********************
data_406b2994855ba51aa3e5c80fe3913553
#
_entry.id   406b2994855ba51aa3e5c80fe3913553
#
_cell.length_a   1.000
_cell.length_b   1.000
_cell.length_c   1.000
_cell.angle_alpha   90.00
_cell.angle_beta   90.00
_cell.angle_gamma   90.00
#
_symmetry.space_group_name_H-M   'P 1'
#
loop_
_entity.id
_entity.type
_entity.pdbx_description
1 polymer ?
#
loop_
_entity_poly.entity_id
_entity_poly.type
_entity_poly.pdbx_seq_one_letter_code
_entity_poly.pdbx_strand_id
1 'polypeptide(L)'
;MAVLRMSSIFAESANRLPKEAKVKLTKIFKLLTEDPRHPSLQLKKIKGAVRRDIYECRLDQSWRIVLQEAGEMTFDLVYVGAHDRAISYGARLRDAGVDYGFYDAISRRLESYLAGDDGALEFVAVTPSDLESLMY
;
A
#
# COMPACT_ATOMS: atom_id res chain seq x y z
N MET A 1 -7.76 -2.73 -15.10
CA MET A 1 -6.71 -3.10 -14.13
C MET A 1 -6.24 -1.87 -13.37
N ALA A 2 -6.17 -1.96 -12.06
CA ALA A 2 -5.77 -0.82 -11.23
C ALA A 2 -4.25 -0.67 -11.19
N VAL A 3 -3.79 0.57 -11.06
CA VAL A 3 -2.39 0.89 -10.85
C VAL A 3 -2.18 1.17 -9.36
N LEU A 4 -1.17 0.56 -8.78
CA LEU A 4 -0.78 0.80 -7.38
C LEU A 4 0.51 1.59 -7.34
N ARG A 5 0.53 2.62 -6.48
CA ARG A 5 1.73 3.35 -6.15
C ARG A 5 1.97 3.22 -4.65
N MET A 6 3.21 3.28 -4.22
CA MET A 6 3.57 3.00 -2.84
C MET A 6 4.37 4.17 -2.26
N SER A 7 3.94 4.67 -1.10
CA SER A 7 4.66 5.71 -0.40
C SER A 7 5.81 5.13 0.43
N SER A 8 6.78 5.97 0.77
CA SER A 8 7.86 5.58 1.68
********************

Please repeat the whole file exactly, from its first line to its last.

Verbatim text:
data_406b2994855ba51aa3e5c80fe3913553
#
_entry.id   406b2994855ba51aa3e5c80fe3913553
#
_cell.length_a   1.000
_cell.length_b   1.000
_cell.length_c   1.000
_cell.angle_alpha   90.00
_cell.angle_beta   90.00
_cell.angle_gamma   90.00
#
_symmetry.space_group_name_H-M   'P 1'
#
loop_
_entity.id
_entity.type
_entity.pdbx_description
1 polymer ?
#
loop_
_entity_poly.entity_id
_entity_poly.type
_entity_poly.pdbx_seq_one_letter_code
_entity_poly.pdbx_strand_id
1 'polypeptide(L)'
;MAVLRMSSIFAESANRLPKEAKVKLTKIFKLLTEDPRHPSLQLKKIKGAVRRDIYECRLDQSWRIVLQEAGEMTFDLVYVGAHDRAISYGARLRDAGVDYGFYDAISRRLESYLAGDDGALEFVAVTPSDLESLMY
;
A
#
# COMPACT_ATOMS: atom_id res chain seq x y z
N MET A 1 -7.76 -2.73 -15.10
CA MET A 1 -6.71 -3.10 -14.13
C MET A 1 -6.24 -1.87 -13.37
N ALA A 2 -6.17 -1.96 -12.06
CA ALA A 2 -5.77 -0.82 -11.23
C ALA A 2 -4.25 -0.67 -11.19
N VAL A 3 -3.79 0.57 -11.06
CA VAL A 3 -2.39 0.89 -10.85
C VAL A 3 -2.18 1.17 -9.36
N LEU A 4 -1.17 0.56 -8.78
CA LEU A 4 -0.78 0.80 -7.38
C LEU A 4 0.51 1.59 -7.34
N ARG A 5 0.53 2.62 -6.48
CA ARG A 5 1.73 3.35 -6.15
C ARG A 5 1.97 3.22 -4.65
N MET A 6 3.21 3.28 -4.22
CA MET A 6 3.57 3.00 -2.84
C MET A 6 4.37 4.17 -2.26
N SER A 7 3.94 4.67 -1.10
CA SER A 7 4.66 5.71 -0.40
C SER A 7 5.81 5.13 0.43
N SER A 8 6.78 5.97 0.77
CA SER A 8 7.86 5.58 1.68